Who I Am: A Memoir
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From the voice of a generation: The most highly anticipated autobiography of the year, and the story of a man who... is a Londoner and a Mod.... wanted The Who to be called The Hair.... loved The Everly Brothers, but not that "drawling dope" Elvis.... wanted to be a sculptor, a journalist, a dancer and a graphic designer.... became a musician, composer, librettist, fiction writer, literary editor, sailor.... smashed his first guitar onstage, in 1964, by accident.... heard the voice of God on a vibrating bed in rural Illinois.... invented the Marshall stack, feedback and the concept album.... once speared Abbie Hoffman in the neck with the head of his guitar.... inspired Jimi Hendrix's pyrotechnical stagecraft.... is partially deaf in his left ear.... stole his windmill guitar playing from Keith Richards.... followed Keith Moon off a hotel balcony into a pool and nearly died.... did too much cocaine and nearly died.... drank too much and nearly died.... detached from his body in an airplane, on LSD, and nearly died.... helped rescue Eric Clapton from heroin.... is banned for life from Holiday Inns.... was embroiled in a tabloid scandal that has dogged him ever since.... has some explaining to do.... is the most literary and literate musician of the last 50 years.... planned to write his memoir when he was 21.... published this book at 67.
maintaining a marriage in our business. He revealed that he and Sue had been having problems. I felt more at home in their house than for years. Mike, a big-band aficionado, could discuss the kind of music Dad played. Rabbit seemed more at ease than I’d seen him recently. Suddenly I had an idea. ‘Why don’t you all come to New York? Our first show is on 30 November, but we can go earlier and hang out. I’ll get tickets on Concorde!’ Mike and Sue, I suggested, could get some quality time together.
the time called Bilder von Lily, and all the songs I was preparing for my next solo album were intended to illuminate this story. Terry Rawlings, the music editor who had been so helpful to me on the Tommy movie, went to work on Blade Runner, directed by Ridley Scott. In the middle of May he sent me a script to read, and asked me to compose the score. Terry had told Scott I would do a great job. I could see this would be an incredible opportunity, and was pleased to be asked, but I knew there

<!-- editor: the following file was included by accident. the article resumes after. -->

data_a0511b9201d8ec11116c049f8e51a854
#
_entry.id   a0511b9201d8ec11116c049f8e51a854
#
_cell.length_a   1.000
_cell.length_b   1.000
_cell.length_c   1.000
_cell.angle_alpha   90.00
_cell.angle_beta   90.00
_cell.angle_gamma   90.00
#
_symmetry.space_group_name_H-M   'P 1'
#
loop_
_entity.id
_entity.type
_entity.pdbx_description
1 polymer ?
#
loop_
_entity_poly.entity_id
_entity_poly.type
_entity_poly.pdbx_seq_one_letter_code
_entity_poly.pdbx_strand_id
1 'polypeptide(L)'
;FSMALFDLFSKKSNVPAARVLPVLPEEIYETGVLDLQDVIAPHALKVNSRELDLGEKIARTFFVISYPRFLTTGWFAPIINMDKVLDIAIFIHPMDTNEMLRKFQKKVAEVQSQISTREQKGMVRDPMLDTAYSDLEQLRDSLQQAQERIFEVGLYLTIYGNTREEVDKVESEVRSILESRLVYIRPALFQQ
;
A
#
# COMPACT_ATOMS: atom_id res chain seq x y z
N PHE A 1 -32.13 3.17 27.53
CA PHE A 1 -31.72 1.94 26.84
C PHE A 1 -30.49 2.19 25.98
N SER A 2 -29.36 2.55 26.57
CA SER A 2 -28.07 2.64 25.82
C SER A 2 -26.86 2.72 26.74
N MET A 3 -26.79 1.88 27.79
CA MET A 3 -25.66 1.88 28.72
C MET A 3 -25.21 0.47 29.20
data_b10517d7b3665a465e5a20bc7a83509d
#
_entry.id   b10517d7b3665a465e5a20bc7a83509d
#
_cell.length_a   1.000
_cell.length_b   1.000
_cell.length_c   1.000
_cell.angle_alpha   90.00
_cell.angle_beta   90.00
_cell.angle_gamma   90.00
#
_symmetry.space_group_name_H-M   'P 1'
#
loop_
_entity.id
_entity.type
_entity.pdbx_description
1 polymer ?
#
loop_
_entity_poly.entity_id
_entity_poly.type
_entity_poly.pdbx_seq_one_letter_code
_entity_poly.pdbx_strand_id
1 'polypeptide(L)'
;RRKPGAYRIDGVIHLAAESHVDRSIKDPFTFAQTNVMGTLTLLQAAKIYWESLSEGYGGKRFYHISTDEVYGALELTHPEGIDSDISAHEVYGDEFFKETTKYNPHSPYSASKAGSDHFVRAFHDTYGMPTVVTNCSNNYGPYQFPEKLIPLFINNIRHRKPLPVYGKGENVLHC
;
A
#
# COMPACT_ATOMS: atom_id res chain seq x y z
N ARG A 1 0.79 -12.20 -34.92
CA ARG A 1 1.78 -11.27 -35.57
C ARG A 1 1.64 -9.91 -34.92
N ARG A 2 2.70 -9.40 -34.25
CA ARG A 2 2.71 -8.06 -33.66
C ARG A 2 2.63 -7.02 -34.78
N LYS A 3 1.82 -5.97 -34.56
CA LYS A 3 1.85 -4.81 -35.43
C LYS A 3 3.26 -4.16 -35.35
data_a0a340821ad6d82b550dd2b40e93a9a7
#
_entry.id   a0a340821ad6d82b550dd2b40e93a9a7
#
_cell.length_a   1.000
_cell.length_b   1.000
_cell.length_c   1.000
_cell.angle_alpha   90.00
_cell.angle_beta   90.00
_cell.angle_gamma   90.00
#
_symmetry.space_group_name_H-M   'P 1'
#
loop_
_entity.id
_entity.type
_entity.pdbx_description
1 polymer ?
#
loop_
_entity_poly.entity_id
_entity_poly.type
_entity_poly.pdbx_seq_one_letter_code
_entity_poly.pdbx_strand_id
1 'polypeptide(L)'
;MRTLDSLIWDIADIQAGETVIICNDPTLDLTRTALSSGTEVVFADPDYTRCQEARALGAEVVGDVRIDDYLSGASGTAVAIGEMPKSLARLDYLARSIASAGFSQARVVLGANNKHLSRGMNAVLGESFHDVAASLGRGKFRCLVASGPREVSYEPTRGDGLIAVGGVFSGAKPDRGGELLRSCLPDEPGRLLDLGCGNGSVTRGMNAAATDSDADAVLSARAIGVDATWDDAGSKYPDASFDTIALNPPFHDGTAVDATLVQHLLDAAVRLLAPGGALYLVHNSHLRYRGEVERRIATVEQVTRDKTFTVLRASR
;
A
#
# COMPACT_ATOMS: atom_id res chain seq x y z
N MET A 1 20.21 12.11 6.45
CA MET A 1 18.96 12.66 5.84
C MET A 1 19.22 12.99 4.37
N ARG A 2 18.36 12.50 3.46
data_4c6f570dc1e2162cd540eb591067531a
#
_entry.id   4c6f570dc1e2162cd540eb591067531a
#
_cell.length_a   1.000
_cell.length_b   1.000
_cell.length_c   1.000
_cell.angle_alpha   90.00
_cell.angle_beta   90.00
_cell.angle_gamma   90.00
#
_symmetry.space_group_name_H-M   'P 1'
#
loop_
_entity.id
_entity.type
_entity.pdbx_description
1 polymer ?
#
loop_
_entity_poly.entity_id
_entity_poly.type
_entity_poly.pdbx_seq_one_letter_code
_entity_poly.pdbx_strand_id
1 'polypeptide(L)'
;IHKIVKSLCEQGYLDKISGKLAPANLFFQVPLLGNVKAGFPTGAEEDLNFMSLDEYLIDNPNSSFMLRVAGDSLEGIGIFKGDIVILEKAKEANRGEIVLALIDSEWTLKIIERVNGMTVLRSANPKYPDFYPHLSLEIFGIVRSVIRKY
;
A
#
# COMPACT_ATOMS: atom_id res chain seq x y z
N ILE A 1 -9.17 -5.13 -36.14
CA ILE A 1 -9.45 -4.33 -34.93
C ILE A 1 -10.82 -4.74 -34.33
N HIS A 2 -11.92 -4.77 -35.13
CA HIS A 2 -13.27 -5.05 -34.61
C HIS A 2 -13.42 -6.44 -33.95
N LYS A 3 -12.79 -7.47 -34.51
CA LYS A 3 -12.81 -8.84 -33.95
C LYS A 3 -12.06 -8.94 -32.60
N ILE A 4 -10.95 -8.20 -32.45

readily identify in our audience but had no idea how to reconcile. One was that for our next album we would produce some audacious new idea, a new Tommy. The other was that the album would rock the way Live at Leeds had rocked. If the band was playing as a unit, its internal machinery and its management seemed more at loggerheads than ever. If Roger and I (as well as Who fans) felt released by some of the raw power of Live at Leeds, Kit was still chasing the whale, as it were, of pop gimmicks.
before. A flight case containing a full bar was always sitting by the piano booth. I drank Rémy Martin by the pint from an old-fashioned, heavy, dimpled mug, borrowed from the local pub. Keith’s drumkit faced the huge window between the studio and control room, John was set up to his right and me to his left – just as we appeared on stage. When Roger was present he occupied a vocal booth next to the control room. The studio was filled with exotic instruments we rarely played: marimbas,
buy a boat as small as the one you started with. I was on boat number two. I didn’t sell my speedboat but gave it to Dad so he could get rid of the ageing Liz-O, our first boat together from 1967 that had sunk on its mooring on the Thames. I wanted a boat that would cross the English Channel, with two sleeping cabins. I found a 36-foot Grand Banks trawler boat whose owner was willing to take my Rolls Mulliner coupé in part exchange. Oliver and Keith were up for sailing. The problem was they were